20. Etsy – If you like to create arts and crafts, you can sell them on Etsy.It’s completely free to open an Etsy store. You simply sign up, post pictures of your creations and starting selling. You can choose your payment option, but PayPal is generally the easiest. Etsy makes it easy to sell and keep track of your inventory. There is a small listing fee and they take 3.5% of every sale you make.

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Websites like Survey Junkie will pay you a decent chunk of change for the low-maintenance, borderline mindless task of completing surveys. Companies want to understand consumers better, and one way they do that is by compensating survey-takers. Most surveys pay between $0.50 and $1.25, and many of them take less than 5 minutes to do. You can read our full Survey Junkie review for more info.
While I think that your initial response to Phillip’s suggestion about design was a little too strong, Dasjung, I’ve got to chime in here and observe that Phil, ThunderCock and Dumbass, by resorting to name calling and simplistic reasoning, come across as very lacking in both decorum and sensitivity.  If a guy wants to expect, even demand, high quality in his field of choice, I beleive he has a right, if not a responsibility, to do so!  Also, Dumbass, be careful who you call Dumbass. You just show YOUR true colors by doing so. 
We like Stash because they give you $5 cash just for signing up! If you click this link and make a purchase, we earn a commission at no additional cost to you. . Once you download their app, you are asked to select a portfolio of stocks and ETFs, based on who you are and what you care about. For example, you may be passionate about space exploration or tech companies or environmentally conscious corporations. Based on what you say, Stash will recommend a portfolio. They charge only $1 a month and the app serves you regular investment education articles so you are learning as you go.
Upwork: This website offers a great marketplace for selling just about any professional service. You don't need a merchant account, website of your own or anything else for that matter. All you need to do is be able to provide a high-quality service at a reasonable price. But be informed, you will have to compete with many others that are constantly bidding on open jobs.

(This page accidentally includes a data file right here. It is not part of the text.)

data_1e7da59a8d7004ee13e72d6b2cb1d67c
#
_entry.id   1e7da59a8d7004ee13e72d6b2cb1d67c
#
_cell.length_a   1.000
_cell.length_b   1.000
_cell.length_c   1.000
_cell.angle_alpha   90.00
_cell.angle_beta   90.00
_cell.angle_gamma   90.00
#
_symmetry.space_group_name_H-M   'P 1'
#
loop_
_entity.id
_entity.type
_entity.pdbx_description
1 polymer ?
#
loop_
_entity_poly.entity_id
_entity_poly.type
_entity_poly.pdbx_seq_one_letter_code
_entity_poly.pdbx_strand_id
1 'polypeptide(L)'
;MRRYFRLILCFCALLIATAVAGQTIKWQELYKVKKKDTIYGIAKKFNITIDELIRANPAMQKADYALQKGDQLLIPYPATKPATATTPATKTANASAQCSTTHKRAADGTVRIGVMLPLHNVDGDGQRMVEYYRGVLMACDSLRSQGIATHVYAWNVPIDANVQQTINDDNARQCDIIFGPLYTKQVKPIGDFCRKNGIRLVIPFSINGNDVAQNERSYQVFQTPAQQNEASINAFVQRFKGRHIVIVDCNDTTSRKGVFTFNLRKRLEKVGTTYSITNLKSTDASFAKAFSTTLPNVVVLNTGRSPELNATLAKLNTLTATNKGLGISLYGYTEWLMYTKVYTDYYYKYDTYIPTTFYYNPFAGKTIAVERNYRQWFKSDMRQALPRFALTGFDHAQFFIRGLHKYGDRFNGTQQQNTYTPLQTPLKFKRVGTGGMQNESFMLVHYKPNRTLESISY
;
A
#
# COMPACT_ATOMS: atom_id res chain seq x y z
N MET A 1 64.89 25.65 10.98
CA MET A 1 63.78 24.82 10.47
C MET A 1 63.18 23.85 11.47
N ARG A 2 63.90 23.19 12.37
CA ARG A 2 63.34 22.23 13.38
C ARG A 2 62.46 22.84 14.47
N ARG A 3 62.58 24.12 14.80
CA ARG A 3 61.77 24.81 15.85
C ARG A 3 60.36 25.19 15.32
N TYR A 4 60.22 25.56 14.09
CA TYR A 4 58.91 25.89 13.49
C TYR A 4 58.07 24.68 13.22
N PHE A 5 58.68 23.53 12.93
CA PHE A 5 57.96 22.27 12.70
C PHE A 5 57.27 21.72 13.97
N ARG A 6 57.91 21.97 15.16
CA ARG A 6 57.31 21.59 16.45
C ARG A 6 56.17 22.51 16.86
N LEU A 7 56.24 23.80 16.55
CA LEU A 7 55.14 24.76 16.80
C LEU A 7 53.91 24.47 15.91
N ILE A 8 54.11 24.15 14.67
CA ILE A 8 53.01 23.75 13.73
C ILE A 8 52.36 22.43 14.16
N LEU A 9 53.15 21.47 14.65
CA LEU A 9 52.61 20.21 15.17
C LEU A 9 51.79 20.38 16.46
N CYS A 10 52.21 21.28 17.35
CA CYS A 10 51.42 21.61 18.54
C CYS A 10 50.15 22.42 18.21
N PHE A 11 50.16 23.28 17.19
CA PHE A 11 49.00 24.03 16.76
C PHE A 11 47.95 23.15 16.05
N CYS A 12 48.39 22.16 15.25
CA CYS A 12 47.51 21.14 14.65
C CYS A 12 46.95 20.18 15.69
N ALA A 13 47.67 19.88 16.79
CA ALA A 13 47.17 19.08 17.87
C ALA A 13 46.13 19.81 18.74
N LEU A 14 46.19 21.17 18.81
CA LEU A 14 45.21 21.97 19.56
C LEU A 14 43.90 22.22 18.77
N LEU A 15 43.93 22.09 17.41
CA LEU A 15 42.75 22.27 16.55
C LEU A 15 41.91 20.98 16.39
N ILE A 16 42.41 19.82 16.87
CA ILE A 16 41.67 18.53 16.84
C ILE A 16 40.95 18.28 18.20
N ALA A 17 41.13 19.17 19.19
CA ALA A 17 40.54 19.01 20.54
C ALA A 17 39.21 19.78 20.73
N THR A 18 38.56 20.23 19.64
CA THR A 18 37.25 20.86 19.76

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Job well done, Satrap. The first thing I look for in a site like this are signs that the author is being paid to hype the companies. It’s very tough to find good information that isn’t stricken with bias. There were a couple of times during the article where I actually got excited thinking, ‘Hey, I could do that. I’d actually LOVE to do that.” That being said, I can’t help noticing that you refer to all of it as “extra” or “supplemental”income. Are you saying that with all of these options, sticking to one’s regular “day job” is required? In your experience, if someone really commits to doing this, is it possible to earn a decent living? Cubicles suck.
Mechanical Turk is Amazon's take on micro-jobs. These are small miniscule-jobs that you can do for other people, which they call HITs, or Human Intelligence Tasks. These are super simple tasks that anyone can do. Some examples are listing off some URLs with certain kinds of images for one cent, or recording a few phrases with a microphone for 6 cents.
I mentioned an idea above to create an online store but you could also just declutter your house and sell things you no longer use (CDs, DVDs, kitchen appliances, etc.). There is a platform that makes this really easy, it’s called Decluttr. You download their app and scan the item and Declutter will tell you the price at which to sell. Check out Decluttr If you click this link and make a purchase, we earn a commission at no additional cost to you. (or for more information, read our Decluttr review!) Listing items on eBay is of course another option, sign up by going to www.eBay.com If you click this link and make a purchase, we earn a commission at no additional cost to you. .
Ebay is a bellwether. It's been around since nearly the start of the online boom. But, like any other platform, success can seem fleeting if you don't know what you're doing. Selling items on eBay, professionally that is, can be an art form. Getting people interested in your auctions isn't always easy, especially when there's hefty competition and low demand for what you're selling.
Ebay is a bellwether. It's been around since nearly the start of the online boom. But, like any other platform, success can seem fleeting if you don't know what you're doing. Selling items on eBay, professionally that is, can be an art form. Getting people interested in your auctions isn't always easy, especially when there's hefty competition and low demand for what you're selling.
For example, let’s say you signed up to become an Amazon Associate so you can make money as an affiliate of Amazon. You then create a gardening video showing people how to plant a small tree. Find the exact shovel you are using in the video, on Amazon, get your affiliate link and put it in the description of your video so people who are interested can buy the same shovel on Amazon. For every person that buys the shovel, you earn a commission.

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